(Bloomberg) -- Serbia raised the benchmark interest rate to extend its steep monetary tightening as policy makers seek to tame the worst inflation in at least 15 years.

The National Bank of Serbia increased its one-week rate by a quarter percentage point to 5.5%, in line with expectations of almost all economists in a Bloomberg survey. The 11th consecutive hike brought the key rate to the highest level since 2015.  

“Despite signs of easing, global price pressures are still high, and it’s necessary to limit their indirect effects on growth of prices on the domestic market, which can develop through inflationary expectations,” the central bank said when announcing the decision. Policy makers also shifted the deposit and credit rates to 4.5% and 6.5% respectively.

Serbia’s consumer prices jumped 15.1% from a year earlier in December, the same pace as in the previous month. Inflation pressures may be peaking, but price growth still remains far above the target range of 1.5%-4.5%.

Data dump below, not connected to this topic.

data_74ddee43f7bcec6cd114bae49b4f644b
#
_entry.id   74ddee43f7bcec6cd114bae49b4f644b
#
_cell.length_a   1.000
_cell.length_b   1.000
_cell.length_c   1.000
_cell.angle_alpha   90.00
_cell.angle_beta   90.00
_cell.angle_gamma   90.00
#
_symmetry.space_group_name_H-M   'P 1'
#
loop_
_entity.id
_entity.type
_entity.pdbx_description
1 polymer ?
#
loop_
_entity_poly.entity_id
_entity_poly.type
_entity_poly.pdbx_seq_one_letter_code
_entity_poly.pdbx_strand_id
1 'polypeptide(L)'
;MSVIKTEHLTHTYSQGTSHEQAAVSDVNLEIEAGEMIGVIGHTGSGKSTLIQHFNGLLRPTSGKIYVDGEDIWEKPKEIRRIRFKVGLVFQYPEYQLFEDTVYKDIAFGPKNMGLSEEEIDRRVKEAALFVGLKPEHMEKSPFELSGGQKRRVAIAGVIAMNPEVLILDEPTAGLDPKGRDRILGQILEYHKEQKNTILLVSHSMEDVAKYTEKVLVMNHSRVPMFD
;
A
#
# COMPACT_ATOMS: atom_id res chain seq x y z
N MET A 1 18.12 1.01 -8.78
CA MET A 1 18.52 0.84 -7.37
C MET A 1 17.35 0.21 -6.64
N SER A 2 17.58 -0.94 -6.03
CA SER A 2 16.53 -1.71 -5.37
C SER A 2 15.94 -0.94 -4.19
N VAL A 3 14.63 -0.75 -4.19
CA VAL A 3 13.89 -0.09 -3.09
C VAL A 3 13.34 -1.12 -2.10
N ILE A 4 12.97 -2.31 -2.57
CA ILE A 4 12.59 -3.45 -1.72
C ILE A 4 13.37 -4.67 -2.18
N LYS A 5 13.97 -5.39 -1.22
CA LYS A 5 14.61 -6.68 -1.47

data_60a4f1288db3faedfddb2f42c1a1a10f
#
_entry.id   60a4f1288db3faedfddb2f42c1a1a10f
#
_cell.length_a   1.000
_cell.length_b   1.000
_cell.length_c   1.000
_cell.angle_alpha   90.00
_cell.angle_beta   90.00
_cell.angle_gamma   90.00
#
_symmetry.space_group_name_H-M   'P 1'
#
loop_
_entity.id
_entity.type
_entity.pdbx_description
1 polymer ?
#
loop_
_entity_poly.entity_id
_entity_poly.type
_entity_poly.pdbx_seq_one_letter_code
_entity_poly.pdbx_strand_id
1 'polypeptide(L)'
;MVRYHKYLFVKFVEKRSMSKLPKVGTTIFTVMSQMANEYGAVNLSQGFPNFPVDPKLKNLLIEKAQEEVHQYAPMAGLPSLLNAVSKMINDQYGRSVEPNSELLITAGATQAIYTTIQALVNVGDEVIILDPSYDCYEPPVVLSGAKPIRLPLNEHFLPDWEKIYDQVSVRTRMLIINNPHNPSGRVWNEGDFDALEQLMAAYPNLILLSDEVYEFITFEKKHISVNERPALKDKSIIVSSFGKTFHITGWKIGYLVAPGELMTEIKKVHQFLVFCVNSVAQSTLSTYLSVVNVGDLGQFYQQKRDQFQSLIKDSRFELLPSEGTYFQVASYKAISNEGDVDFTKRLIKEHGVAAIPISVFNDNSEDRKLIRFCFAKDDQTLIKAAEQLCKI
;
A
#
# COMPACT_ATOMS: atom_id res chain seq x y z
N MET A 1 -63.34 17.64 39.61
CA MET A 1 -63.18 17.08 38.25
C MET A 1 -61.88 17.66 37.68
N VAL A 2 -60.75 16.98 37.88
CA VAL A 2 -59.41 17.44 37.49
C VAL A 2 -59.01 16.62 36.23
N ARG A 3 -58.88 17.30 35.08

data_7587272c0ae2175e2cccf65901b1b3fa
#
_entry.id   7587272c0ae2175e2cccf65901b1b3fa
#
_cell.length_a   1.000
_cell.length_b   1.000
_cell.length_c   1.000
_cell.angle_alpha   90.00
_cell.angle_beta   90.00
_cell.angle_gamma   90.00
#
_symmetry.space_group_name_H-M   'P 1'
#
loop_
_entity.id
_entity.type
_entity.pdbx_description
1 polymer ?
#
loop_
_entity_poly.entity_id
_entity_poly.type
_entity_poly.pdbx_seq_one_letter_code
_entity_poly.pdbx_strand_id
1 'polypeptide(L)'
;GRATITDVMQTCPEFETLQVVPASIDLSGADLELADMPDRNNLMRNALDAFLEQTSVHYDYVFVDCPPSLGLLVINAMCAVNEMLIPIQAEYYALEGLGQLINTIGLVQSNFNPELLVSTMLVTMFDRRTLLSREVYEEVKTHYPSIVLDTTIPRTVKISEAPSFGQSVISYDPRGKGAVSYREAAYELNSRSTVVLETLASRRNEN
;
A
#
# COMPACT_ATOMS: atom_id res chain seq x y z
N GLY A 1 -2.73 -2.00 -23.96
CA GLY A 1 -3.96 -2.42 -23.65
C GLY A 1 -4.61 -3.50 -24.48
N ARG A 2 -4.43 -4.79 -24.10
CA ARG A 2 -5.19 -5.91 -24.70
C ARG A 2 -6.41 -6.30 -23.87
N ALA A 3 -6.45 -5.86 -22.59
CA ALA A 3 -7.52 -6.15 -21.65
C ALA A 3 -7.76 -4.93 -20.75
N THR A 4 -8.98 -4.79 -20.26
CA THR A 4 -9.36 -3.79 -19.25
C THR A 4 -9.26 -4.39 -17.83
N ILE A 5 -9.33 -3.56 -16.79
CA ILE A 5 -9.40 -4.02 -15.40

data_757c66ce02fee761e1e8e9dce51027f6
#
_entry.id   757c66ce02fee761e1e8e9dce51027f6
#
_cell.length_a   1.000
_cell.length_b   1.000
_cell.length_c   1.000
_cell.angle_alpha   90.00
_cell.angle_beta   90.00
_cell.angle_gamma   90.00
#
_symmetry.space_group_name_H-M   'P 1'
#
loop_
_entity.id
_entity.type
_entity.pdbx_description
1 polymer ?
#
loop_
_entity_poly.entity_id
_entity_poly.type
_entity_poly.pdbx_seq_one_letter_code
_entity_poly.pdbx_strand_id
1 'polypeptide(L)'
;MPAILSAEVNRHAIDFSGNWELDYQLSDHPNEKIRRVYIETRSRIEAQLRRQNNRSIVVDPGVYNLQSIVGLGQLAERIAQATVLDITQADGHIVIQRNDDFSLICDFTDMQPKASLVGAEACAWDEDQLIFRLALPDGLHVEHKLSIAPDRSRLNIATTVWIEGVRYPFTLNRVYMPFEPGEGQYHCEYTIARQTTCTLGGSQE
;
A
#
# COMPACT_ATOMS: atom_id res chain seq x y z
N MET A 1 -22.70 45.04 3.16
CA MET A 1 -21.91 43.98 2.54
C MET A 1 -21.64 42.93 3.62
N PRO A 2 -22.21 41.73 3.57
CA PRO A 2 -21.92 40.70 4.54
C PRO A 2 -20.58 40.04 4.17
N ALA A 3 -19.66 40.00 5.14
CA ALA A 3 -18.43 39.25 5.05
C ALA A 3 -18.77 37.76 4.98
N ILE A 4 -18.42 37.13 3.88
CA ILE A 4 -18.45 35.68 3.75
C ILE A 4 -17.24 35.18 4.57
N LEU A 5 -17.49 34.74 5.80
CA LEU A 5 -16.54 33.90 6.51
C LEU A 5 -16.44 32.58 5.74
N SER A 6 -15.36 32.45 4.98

A latecomer to the rate hike frenzy in the region, Serbia had resisted for months to lift borrowing costs, seeking first to defuse price pressures with alternative tools. Policy makers initially focused more on core inflation, which also accelerated and came in at 10.1% in December.

“We expect the central bank to end its hiking cycle and remain on hold on the next few meetings at least,” Mate Jelic, a senior macroeconomic analyst at Erste Group, said in a note. 

The Balkan nation has raised borrowing costs by a cumulative 450 basis-points from a record low last April. 

A Bloomberg survey sees Serbia’s tightening continuing, with the main rate possibly peaking at 5.75% in April, even as economic growth has slowed for six consecutive quarters. 

--With assistance from Harumi Ichikura.

(Updates with central bank comment in third paragraph.)

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